Coordination Lesson Objectives: •How do hormonal and nervous coordination differ?•What are the chemical mediators and how do they work? •What changes to plants respond to? •How do plants respond to change? •What are plant growth factors?
No body system can work in isolation• Draw the outline of a body.• Draw one system on the body e.g reproductive.• For that system to work what other systems does it rely on?• Annotate you diagram.
Comparing nerves and hormones. Copy and fill in the table using page 157 Hormonal System Nervous System
Chemical Mediators• Act locally on cells that produce them and other cells in the immediate area.• Released by injured or infected cells.• Cause arteries and small arterioles to dilate.
Prostaglandins• Are mediators of the first three characteristics.• Released from damaged cells at the site of injury.• Have several important effects including: Vasodilatation of arterioles – this allows more blood to flow to the area and more phagocytic white blood cells. Promoting blood clotting – minimises blood loss and entry of microbes.• Pain is a result of pressure on nerve endings and pressure receptors due to an increase of blood.
Histamine• Not produced by damaged cells but by mast cells in the area.• Acts on the capillary walls allowing them to dilate and become more leaky.• This allows some of the plasma, including protein molecules to leave the blood.• Increases the volume of liquid in the tissues causing swelling.• The ‘leakiness’ makes it easier for phagocytes to exit the blood and enter the tissues.
Pus• The liquid in the tissues.• Dead phagocytes continuing bacteria/dead cells they have engulfed.• Escape from the inflamed site as ‘pus’.
Do plants have hormones?• They have chemical messengers, but they aren’t secreted by glands and don’t travel in a transport system.• They are called plant growth factors.• They include: – Auxins – Gibberellins – Abscisic acid – Cytokinins – Ethene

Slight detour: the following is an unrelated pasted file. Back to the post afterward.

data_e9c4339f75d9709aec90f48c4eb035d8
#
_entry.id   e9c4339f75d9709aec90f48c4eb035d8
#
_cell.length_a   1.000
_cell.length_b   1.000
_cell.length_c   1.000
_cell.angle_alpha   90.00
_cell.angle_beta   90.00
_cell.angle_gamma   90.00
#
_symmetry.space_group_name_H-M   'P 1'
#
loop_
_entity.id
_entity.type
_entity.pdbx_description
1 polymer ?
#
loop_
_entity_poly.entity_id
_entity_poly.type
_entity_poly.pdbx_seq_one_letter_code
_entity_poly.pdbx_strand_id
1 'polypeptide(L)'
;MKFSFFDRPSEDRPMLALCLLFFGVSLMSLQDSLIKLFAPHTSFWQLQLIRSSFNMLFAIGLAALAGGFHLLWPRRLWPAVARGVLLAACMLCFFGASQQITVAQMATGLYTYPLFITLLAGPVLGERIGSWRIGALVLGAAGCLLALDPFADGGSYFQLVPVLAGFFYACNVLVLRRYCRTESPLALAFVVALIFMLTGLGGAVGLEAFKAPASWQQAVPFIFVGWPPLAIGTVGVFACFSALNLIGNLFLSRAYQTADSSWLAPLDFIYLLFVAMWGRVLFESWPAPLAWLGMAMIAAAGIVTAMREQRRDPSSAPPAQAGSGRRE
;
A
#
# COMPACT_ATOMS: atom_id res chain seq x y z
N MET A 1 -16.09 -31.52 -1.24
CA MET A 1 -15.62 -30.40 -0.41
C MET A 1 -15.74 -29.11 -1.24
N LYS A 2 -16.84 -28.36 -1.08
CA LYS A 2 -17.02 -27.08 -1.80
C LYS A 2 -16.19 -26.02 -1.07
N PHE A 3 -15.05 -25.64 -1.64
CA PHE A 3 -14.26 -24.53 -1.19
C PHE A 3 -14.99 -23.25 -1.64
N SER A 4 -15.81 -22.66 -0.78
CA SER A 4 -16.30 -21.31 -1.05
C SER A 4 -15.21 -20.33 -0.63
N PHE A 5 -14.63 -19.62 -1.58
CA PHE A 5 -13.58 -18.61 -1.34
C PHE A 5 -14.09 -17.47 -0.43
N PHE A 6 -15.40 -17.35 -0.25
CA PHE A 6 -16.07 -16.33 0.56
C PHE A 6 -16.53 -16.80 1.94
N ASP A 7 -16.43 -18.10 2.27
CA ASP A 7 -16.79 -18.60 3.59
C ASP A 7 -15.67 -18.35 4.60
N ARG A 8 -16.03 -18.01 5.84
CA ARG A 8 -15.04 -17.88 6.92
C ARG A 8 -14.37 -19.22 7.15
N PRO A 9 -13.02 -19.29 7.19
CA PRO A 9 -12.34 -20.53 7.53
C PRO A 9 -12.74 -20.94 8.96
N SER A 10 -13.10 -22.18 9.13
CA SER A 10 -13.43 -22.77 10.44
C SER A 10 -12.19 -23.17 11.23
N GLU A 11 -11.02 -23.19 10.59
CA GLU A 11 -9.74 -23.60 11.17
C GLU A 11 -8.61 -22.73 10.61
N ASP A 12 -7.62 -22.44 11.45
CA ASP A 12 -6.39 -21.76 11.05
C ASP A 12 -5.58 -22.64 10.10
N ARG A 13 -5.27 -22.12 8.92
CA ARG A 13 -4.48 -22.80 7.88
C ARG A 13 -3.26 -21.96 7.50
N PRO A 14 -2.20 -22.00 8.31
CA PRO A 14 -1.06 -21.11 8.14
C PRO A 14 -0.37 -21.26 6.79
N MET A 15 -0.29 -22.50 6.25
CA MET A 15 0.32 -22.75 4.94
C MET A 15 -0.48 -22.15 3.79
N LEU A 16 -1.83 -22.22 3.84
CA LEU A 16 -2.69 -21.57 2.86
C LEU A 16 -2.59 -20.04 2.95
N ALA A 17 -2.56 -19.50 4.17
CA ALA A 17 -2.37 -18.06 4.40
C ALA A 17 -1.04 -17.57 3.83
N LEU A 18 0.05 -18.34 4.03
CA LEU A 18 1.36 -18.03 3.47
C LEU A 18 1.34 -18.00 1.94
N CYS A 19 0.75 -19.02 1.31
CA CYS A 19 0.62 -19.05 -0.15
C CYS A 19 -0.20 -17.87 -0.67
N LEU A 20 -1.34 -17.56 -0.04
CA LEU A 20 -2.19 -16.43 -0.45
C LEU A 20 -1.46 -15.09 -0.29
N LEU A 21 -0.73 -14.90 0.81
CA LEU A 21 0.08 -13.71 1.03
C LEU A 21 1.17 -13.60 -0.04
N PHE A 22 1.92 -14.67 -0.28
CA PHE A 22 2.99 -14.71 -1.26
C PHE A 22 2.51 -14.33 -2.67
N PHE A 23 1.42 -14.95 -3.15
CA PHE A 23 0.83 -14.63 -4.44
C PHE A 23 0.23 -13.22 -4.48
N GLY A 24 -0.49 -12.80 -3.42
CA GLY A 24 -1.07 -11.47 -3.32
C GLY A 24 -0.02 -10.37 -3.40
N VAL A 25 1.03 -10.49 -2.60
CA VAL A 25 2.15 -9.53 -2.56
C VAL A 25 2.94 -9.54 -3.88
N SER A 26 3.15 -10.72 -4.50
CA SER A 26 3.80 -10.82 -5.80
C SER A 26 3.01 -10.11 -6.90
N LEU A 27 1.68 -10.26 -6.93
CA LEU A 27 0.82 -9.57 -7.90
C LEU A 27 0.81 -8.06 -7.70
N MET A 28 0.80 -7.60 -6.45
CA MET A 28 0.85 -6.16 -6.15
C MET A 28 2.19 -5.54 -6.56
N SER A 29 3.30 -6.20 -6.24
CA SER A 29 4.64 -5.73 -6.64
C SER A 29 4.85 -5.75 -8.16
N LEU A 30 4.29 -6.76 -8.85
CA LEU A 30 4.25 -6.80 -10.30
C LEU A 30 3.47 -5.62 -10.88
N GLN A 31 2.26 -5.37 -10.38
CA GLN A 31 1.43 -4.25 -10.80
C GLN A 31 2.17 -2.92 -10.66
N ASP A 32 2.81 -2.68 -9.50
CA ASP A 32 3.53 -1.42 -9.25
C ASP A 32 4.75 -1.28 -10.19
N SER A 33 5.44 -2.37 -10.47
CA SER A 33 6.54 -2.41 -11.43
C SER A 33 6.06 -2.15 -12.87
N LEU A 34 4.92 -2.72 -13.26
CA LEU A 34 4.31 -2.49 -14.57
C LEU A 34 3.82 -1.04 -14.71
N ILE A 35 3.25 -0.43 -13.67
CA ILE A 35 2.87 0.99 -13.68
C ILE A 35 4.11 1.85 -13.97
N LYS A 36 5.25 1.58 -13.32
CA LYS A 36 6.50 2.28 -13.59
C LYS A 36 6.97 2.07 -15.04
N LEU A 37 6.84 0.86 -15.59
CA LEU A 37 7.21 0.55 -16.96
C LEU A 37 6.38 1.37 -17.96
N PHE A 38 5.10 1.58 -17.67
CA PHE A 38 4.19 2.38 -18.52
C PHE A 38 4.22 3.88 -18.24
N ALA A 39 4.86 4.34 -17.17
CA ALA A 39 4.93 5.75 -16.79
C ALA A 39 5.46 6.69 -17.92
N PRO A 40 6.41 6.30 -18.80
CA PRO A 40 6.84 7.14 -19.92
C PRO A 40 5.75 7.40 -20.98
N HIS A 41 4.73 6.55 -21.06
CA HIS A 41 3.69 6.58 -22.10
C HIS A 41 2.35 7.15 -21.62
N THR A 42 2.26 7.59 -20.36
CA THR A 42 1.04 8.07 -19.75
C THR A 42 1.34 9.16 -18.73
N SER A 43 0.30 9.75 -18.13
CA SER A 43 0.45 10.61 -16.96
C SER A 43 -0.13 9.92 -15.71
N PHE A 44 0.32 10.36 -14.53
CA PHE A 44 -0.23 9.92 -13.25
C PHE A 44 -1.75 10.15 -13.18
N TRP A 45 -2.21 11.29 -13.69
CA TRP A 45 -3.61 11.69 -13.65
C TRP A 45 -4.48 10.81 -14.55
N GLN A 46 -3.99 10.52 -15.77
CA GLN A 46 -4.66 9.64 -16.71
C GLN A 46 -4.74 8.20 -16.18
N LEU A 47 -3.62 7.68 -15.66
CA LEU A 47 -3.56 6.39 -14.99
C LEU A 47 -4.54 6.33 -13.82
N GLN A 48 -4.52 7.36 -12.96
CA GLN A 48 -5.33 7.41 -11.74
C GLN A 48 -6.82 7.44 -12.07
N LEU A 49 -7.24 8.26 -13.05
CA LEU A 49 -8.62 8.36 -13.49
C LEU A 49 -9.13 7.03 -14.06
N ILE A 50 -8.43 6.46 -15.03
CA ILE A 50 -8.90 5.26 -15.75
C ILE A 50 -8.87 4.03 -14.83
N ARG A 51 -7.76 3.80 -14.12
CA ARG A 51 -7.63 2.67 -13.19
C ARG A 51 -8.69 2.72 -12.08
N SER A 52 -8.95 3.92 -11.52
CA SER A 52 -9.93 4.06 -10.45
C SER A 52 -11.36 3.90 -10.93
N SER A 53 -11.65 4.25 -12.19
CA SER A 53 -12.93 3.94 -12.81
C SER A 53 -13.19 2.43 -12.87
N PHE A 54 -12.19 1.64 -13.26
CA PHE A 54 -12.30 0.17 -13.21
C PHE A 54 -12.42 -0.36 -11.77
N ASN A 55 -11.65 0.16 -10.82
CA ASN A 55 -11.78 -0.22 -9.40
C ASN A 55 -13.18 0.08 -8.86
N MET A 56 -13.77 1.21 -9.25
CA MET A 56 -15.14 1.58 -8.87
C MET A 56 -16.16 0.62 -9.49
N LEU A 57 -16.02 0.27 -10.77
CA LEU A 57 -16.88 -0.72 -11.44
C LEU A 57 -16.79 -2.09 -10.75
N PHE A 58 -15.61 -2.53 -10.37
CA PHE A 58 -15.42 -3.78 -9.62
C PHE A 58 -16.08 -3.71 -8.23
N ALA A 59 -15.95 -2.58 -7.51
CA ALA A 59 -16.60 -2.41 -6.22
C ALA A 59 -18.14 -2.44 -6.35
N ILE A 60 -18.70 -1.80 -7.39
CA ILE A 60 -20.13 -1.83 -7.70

Auxins• Best known growth factor as they were the first to be discovered.• There are several different auxins but they are all similar, chemically, to indole acetic acid (IAA).
Control of phototrophic response by IAA• The way auxins, including IAA act has only recently been discovered.• They act on growth genes turning them on and stimulate cell division and cell elongation.• The growth towards light from one side is a result of the auxin being redistributed to the shaded side of the root.
Gravitrophic Response• Auxins inhibit growth in roots.• It is the absence or low concentrations of auxins that bring about growth.• If a seedling is placed horizontally and left, the roots grow downwards and the shoot upwards.
Gravitrophic Response• In both root and shoot the auxin is redistributed to the lower side.• In the shoot the auxin stimulates growth, so the cells on the lower side grow faster than those on the upper side causing upwards curvature.• In the root auxin inhibits growth, so cells on the lower side grow more slowly than those on the upper causing a downward curvature.
Darwins Experiments 1880Read pages 158-160 and answer the questions.